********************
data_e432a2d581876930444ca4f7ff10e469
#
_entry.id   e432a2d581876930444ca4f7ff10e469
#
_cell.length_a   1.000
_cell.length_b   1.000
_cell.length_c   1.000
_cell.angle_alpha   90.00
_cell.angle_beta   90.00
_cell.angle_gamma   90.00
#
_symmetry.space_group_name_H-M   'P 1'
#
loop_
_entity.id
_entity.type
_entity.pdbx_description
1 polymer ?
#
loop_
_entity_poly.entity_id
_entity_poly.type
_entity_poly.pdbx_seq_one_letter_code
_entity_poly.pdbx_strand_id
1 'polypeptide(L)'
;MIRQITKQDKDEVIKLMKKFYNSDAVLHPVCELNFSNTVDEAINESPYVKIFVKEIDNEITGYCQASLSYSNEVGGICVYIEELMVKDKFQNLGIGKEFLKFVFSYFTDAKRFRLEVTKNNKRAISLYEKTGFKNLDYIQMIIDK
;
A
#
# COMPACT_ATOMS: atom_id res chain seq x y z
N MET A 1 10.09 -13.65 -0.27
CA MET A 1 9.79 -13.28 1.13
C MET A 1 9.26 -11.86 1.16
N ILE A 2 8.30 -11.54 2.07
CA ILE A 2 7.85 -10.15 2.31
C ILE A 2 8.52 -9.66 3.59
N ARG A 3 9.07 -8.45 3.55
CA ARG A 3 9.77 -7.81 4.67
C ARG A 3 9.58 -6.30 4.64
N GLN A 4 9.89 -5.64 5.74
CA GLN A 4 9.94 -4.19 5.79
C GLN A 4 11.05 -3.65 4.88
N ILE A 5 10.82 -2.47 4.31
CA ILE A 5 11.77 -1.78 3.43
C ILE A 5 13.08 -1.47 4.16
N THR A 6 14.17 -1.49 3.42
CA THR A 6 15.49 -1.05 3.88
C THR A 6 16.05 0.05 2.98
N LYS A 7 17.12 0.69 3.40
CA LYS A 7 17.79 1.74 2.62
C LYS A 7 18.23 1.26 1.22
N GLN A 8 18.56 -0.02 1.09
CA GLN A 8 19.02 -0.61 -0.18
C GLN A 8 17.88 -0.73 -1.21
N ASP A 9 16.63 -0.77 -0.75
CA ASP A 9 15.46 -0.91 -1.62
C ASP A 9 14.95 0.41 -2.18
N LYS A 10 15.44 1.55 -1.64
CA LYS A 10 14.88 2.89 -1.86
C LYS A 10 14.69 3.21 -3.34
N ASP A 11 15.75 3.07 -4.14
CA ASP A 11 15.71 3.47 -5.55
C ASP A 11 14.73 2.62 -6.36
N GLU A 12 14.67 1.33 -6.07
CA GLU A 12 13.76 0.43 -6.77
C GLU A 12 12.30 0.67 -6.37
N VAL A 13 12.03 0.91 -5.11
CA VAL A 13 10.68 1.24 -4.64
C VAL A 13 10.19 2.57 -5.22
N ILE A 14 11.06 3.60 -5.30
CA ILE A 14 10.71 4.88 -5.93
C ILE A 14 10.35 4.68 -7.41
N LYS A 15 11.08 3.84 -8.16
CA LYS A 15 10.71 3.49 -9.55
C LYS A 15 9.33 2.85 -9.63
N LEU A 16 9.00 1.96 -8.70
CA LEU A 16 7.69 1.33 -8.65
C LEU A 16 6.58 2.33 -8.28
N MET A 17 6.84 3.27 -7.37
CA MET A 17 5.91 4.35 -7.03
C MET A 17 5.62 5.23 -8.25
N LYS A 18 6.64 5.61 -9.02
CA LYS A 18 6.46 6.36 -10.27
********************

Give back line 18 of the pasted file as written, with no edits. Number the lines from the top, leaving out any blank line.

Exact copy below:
1 polymer ?